Recall that Section 106 of the Copyright Act provides the copyright owner’s “bundle” of rights.  That includes the right to distribute copies “…to the public by sale of other transfer of ownership, or by rental, lease, or lending . . . .” 17 U.S.C. § 106(3) (emphasis added).

Section 602(a)(1), on the other hand, requires no such public conveyance. It simply provides that importing copies without the O.K. of the copyright owner “…is an infringement of the exclusive right to distribute copies…” under Section 106.  In other words, the simple act of carrying unauthorized copies across the border constitutes infringement.  No sale.  No transfer.  Crossing the border is all it takes.  To the extent the statutory language isn’t straightforward enough , both the House and Senate report make it crystal clear: “…[A]ny unauthorized importer of copies…could be sued for damages and enjoined from making use of them even before any public distribution in this country has taken place.”

On the other hand, the Section 109(a) right to sell and dispose of copies doesn’t kick in until the goods are actually within U.S. borders.  As long as those copies remain outside the United States, they can be transferred, sold, rented, leased, destroyed, modified and resold without ever invoking the reach of Title 17.  It’s only when they cross the border that the Copyright Act gives a plaintiff the right to sue for infringement.

Before this time, no Section 106 rights have been exercised, let alone exhausted, because no conduct regulated under the Copyright Act has occurred.  Likewise, no Section 109(a) first-sale defense exists because it, too, is not triggered until after the copies are imported and after they have been sold or disposed of.

It’s true that in Quality King, the Court said it wasn’t going to focus on the word “importation” in finding that Section 109(a) could defeat Section 602(a).  But there was a big difference in Quality King. As the Court explained, “The whole point of the first-sale doctrine is that once the copyright owner places a copyrighted item in the stream of commerce by selling it, he has exhausted his statutory right to control its distribution.”  523 U.S. at 152.  There, the copyright owner’s rights had long since been exhausted under Title 17 because the copies had been made in the United States and sold.  It would make little sense (without any statutory support) to suggest that exporting the U.S. copies somehow “reanimated” the copyright owner’s rights of alienation because they hit foreign soil  The difference here, of course, is that, prior to the time the books were imported, no transactions involving the copies at issue were ever subject to U.S. law.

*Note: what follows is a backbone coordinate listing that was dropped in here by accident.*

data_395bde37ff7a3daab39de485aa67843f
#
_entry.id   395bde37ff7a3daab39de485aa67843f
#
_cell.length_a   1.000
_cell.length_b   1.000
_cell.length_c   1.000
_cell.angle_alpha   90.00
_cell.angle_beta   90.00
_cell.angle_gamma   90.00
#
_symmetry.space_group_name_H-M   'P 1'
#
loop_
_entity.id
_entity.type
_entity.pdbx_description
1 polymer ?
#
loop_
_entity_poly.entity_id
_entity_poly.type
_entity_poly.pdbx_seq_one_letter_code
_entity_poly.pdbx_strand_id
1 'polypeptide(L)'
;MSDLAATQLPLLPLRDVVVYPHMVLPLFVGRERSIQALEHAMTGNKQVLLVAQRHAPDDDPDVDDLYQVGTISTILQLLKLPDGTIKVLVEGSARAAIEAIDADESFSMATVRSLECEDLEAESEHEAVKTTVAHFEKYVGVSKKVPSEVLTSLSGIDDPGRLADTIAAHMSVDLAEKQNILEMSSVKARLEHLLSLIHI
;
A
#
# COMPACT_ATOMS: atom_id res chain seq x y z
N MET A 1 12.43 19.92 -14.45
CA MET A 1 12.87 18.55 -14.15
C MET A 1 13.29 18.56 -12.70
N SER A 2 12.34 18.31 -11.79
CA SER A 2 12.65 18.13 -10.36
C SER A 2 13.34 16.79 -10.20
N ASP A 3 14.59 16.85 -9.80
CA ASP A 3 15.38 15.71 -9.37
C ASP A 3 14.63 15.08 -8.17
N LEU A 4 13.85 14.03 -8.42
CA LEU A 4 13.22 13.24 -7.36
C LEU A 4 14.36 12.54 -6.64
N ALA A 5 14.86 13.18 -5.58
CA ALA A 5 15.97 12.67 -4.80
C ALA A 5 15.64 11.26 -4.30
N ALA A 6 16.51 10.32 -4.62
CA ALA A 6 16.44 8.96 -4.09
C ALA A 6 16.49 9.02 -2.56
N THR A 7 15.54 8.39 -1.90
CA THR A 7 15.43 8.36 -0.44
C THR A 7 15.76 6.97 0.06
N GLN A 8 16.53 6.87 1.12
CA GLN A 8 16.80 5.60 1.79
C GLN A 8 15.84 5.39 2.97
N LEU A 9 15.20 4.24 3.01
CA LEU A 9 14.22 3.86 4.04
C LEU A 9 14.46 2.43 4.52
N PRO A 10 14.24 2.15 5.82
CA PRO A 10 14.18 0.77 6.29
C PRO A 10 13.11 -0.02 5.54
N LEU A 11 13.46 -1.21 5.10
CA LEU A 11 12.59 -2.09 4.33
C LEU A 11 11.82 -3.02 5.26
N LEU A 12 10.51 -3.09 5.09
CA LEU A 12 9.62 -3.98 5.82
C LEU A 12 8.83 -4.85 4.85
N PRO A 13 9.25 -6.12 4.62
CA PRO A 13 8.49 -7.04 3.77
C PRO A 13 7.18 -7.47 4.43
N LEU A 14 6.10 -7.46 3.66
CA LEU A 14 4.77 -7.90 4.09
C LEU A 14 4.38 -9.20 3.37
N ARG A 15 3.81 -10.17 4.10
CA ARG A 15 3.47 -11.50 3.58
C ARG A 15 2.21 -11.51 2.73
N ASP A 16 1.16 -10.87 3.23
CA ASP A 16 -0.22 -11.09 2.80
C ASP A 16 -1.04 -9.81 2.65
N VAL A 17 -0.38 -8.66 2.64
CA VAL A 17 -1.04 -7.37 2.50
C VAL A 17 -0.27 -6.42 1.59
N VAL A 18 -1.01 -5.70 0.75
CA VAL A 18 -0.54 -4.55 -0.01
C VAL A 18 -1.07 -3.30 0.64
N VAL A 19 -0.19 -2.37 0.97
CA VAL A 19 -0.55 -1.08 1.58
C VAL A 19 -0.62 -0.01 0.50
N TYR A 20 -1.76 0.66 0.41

To apply the Court’s statement regarding “exhaustion” to the facts in this case, when all transactions occurred abroad, would constitute a bold and unsupported extension of the territorial reach of both Sections 106 and 109 without any express direction from Congress in direct contradiction to the long-held teachings the Court reiterated in Morrison. Instead, applying the straightforward and decades-old presumption against extraterritoriality saves Section 602(a)(1) from irrelevance without causing damage to the rest of the Copyright Act.

Editorial Note: Kevin Tottis is counsel of record on the AIPLA amicus brief filed in Kirtsaeng.


About the Author

Kevin heads up a commercial and intellectual property litigation boutique in Chicago which he founded in 1996 after several years as a partner in a major U.S. law firm. He was counsel of record before the United States Supreme Court on the American Intellectual Property Law Association’s amicus filing in Kirtsaeng v. John Wiley & Sons. A litigator with over 25 years experience, Kevin frequently speaks throughout the country on intellectual property issues. He has served on the faculty of the Practising Law Institute, is a Martindale Hubbell AV Preeminent-rated attorney and has been named an Illinois Super Lawyer for several years. Kevin also sits on AIPLA’s Board of Directors. He received both his undergraduate and law degrees from The University of Michigan (A.B. 1983, with Distinction and Honors in English; J.D. 1986).

All of the opinions expressed in this article are his own and not necessarily those of his clients.

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  1. Kevin-

    Thanks for the very thorough and learned analysis in the matter. This case would seem to suggest that this same sort of reasoning by the Supreme Court might soon be used to make a similar sort of decision in the case of US patents. Do you think that might be likely in the near future?

    The reason I ask is that filing a complaint with the ITC to seek to prevent the importation of patented products is very important for smaller entities who have limited budgets to work with. With the implementation of the AIA the possibility of contingency litigation representation would seem to be very questionable right now, until the courts have defined the AIA it a little more clearly.